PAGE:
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A Utah public school teacher who is to reveal his homosexuality at a press conference Tuesday afternoon could risk losing his job.

The Utah Human Rights Coalition has called a press conference at 3:30 p.m. at the state Capitol to introduce a Gay, Lesbian and Straight Teachers' Alliance. A press release issued Monday indicates a number of public school educators will reveal they are gay during the event.Case law on the conduct of public employees suggests that the state's interest outweighs a teacher's interest when expression of a First Amendment freedom results in a "material or substantial interference or disruption in the normal activities of the school."

"If these teachers come out and the result is a school is subject to greater disruption or turmoil, that could be found to violate the holdings of Connick and as well as National Gay Task Force," said Doug Bates, attorney for the Utah State Board of Education, referring to two court cases that address First Amendment freedom of public employees.

Charlene Orchard of the Utah Human Rights Coalition said the teacher is aware of the consequences. "I think he feels this is an issue of his own personal integrity. To hide a part of himself is not in the best interest of his teaching."

Orchard noted there is a great difference between conduct and identifying one's status. "Public schools are about all the public, not just part of the public."

One case, heard in the 10th Circuit Court of Appeals and appealed to the Supreme Court, addressed an individual fired for "public homosexual activity."

National Gay Task Force vs. Board of Education of Oklahoma City defines homosexual activity as "advocating, soliciting, imposing, encouraging or promoting public or private homosexuality in a manner that creates a substantial risk that will come to the attention of school children or school employees."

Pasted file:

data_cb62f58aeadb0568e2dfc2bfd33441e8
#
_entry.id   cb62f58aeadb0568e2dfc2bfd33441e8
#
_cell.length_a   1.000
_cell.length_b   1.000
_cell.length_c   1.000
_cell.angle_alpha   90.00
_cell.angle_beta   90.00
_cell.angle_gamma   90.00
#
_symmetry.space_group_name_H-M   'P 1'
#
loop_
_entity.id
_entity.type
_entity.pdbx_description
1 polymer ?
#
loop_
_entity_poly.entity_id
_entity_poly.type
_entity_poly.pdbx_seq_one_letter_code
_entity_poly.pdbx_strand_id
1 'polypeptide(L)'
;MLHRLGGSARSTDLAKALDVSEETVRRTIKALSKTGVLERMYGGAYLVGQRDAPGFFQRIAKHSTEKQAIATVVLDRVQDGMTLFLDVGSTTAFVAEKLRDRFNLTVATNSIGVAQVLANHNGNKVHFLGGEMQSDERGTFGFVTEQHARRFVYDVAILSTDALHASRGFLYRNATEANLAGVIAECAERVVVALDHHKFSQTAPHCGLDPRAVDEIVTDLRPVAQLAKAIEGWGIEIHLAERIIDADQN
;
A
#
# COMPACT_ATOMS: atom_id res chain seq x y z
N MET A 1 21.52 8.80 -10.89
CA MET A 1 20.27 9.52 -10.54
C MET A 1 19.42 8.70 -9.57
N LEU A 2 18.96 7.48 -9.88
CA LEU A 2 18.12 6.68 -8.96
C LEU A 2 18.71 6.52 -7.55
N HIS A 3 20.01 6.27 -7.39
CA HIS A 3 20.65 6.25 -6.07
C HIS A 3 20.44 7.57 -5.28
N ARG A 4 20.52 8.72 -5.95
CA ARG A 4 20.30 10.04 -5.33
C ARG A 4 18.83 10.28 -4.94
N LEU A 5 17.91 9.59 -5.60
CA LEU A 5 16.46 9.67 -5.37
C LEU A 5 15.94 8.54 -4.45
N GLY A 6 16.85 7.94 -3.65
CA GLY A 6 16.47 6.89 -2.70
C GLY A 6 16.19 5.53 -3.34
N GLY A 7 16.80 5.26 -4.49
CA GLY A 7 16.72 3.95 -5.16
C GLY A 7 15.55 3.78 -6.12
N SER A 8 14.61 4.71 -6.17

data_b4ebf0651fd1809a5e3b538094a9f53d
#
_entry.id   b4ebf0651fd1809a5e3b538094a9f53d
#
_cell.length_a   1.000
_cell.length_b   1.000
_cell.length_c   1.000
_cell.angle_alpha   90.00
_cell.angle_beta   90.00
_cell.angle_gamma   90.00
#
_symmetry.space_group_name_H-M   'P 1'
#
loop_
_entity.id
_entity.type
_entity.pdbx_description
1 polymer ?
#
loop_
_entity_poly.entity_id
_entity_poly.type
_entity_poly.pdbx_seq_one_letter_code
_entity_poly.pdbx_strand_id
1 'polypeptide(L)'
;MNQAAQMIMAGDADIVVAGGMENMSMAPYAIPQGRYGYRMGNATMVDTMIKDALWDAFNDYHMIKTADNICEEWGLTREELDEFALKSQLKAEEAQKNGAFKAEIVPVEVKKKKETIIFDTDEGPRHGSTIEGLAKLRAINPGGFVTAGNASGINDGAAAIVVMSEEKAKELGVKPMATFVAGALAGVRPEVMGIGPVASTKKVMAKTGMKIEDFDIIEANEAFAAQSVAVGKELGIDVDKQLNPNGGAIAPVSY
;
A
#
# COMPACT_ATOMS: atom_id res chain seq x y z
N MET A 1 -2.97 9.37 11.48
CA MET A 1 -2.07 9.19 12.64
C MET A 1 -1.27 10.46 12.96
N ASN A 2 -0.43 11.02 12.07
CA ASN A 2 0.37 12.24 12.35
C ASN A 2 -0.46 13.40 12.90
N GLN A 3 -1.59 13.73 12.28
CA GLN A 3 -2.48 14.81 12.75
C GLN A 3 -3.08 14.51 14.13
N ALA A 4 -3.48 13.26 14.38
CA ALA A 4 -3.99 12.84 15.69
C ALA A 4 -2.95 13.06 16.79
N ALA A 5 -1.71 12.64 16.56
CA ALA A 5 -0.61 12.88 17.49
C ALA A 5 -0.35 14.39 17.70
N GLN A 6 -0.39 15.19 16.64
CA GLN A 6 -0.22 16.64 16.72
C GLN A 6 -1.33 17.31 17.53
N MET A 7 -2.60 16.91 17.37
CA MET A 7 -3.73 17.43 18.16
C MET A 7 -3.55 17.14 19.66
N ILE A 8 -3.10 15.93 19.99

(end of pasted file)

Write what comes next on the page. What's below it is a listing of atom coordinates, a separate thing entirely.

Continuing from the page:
The Supreme Court has confirmed the definition on a tie vote.

However, the court found that the employee's conduct did not constitute a "material or substantial interference or disruption in the normal activities of the school."

Another case involved a deputy district attorney in Louisiana who opposed an interoffice job transfer. The attorney, Sheila Myers, circulated a questionnaire among her co-workers that addressed employee morale, the office transfer policy, confidence in superiors and pressure to participate in political campaigns.

Myers was later dismissed and sued the office claiming she was exercising her right to free speech. A lower court agreed and awarded her damages. But an appellate court reversed the ruling, stating Myers was entitled to free speech protection when "commenting on matters of public concern and in the interest of an employer in promoting the efficiency of the public service it performs through its employees."

The court held that her dismissal "did not offend the First Amendment."